The Night the Rooster Died

Granny Garrard was a very important part of my life until her death on April 12, 1982. After that, the memories of her have come to sustain me and provide many moments of laughter. She was born, Arra Ellis and had a twin sister named, Narra. Obviously, not a great deal of thought went into those names. For some reason, unknown to me everyone called her “Tuss”. I’m pretty sure more thought went into her nickname than her birthname.

At the young age of 15 she married her soul mate and friend, George. My papaw always reminded me of Abraham Lincoln for he was tall and a man of few words but when he spoke, everyone listened. Except for my Granny, when she was in a “buck chawin” mood. “Buck chawin” was my Granny’s way of saying stubborn. Together they created 8 children, 6 boys and 2 girls, all born at home with the help of a neighbor lady. One of the girls is my momma, who happens to be the baby of the family and the only remaining sibling. They raised their children to be hard-working, independent, and God-fearing people.

Granny Garrard was a shoot from the hip kind of gal. No nonsense. She ALWAYS told it like it was and” if you didn’t like it, you could lump it” as she would affectionately say after speaking her mind. I can remember a time when she hurt my momma’s feelings so bad. Granny told someone, right in front of my momma, that “all her bunch would go broke buying clothes because they all were big as barns”. But Granny didn’t care, because her boys and girls were, as she would put it, “big raw bone people”. She would say, “they can’t help it because the good Lord made them that way and they wooden no use in pushin back from the table cause no diet is gonna change how God made ‘em and if you tried to change it you’d be dancing with the devil.”

Granny and Papaw worked hard on the farm to provide for their family. Granny, barely 5 foot, would work out in the field all day just like the men and never complain. Although, by the time I came along she, “had some years on her”, as she would say and mostly helped out by cooking the workhands meals, working in her garden, and tending to her beloved chickens.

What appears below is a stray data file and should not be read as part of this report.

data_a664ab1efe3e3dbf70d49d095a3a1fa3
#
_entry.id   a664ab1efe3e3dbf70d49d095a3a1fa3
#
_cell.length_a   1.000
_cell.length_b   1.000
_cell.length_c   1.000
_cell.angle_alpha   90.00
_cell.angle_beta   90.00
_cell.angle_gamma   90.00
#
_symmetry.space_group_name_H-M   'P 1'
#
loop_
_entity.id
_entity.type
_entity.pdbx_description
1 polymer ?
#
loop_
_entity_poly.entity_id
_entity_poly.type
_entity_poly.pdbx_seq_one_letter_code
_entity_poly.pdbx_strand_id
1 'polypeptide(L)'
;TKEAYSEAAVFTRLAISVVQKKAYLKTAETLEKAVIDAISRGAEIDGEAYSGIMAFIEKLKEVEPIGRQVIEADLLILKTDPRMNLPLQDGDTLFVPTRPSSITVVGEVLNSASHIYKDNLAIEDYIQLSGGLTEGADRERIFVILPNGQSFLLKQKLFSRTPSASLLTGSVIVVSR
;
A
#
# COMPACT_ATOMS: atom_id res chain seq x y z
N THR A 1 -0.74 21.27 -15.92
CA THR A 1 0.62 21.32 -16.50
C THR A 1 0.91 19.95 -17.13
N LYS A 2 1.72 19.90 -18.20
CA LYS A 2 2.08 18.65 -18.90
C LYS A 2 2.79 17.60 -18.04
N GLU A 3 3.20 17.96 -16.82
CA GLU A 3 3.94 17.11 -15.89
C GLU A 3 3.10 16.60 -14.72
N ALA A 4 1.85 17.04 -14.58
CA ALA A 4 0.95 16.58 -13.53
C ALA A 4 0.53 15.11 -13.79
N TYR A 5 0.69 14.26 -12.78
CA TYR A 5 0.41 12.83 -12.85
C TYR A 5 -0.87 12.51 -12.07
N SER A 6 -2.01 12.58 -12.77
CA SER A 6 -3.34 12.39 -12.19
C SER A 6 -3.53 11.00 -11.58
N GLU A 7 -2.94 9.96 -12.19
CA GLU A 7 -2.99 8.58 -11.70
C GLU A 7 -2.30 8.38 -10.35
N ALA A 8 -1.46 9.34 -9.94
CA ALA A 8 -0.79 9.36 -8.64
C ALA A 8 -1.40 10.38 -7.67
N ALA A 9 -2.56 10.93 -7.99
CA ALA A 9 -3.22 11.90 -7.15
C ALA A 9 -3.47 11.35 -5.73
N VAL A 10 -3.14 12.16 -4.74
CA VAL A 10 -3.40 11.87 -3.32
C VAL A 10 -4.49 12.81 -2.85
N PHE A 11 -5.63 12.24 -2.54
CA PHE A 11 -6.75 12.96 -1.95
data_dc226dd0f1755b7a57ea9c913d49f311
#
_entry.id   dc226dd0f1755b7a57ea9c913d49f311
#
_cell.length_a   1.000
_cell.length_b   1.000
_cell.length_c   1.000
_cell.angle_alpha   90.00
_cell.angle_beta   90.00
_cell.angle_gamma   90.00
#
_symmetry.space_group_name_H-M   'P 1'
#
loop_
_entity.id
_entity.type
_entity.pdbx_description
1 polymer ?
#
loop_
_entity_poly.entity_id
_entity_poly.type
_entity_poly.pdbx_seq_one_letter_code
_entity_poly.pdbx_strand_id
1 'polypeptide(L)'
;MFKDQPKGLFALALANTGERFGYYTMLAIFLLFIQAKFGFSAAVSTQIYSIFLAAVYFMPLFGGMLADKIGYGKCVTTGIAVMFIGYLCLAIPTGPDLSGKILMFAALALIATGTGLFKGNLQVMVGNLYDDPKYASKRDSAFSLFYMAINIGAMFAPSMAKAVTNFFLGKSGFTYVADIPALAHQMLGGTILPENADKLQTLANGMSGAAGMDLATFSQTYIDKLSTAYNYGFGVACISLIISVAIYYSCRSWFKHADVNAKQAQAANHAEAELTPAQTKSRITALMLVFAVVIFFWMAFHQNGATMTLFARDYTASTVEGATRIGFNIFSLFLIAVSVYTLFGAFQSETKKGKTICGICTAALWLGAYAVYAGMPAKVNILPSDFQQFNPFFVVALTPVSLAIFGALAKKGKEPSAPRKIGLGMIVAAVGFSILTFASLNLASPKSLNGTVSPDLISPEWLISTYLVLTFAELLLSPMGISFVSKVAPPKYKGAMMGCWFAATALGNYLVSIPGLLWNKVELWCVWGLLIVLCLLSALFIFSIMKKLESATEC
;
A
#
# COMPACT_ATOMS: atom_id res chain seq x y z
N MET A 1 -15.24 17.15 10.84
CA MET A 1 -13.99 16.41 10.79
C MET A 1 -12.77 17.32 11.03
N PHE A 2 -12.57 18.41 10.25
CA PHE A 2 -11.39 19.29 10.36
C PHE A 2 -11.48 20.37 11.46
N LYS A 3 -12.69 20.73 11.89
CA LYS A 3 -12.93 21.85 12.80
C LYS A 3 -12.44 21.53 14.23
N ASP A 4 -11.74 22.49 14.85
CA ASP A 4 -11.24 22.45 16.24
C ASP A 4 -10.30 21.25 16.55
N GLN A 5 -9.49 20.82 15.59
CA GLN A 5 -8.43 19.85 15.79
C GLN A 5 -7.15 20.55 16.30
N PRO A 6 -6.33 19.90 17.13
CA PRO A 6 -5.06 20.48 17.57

Granny’s chicken coop was a large lot with several buildings behind her house, it was accessible from every angle. She took great pride collecting her bounty of eggs every evening. I can still see my granny, gathering the bottom of her apron and transforming it into a basket to “pack” the eggs to the house to be wash up. Those beloved chickens, I never really understood my granny’s love for her feathered friends but she had a passion for them and protected fiercely.

I can remember one morning waking to Granny having a “tee-total fit” because someone had stolen some of her chickens the night before. Granny had no tolerance for a thief of any kind, and especially someone who would ruffle the feathers of her dear pets. Granny was wobbling back and forth in the kitchen, since ole Arthur had started housekeeping in her bones, she wobbled. She was contemplating what she was going to do to the low life cowards and brainstorming their identity. Granny had a pretty good idea that the thieves were the Bowles boys and she was going be ready for their return. Granny knew she didn’t have to put much thought into catching them because the Bowles boys weren’t known to be overly intelligent.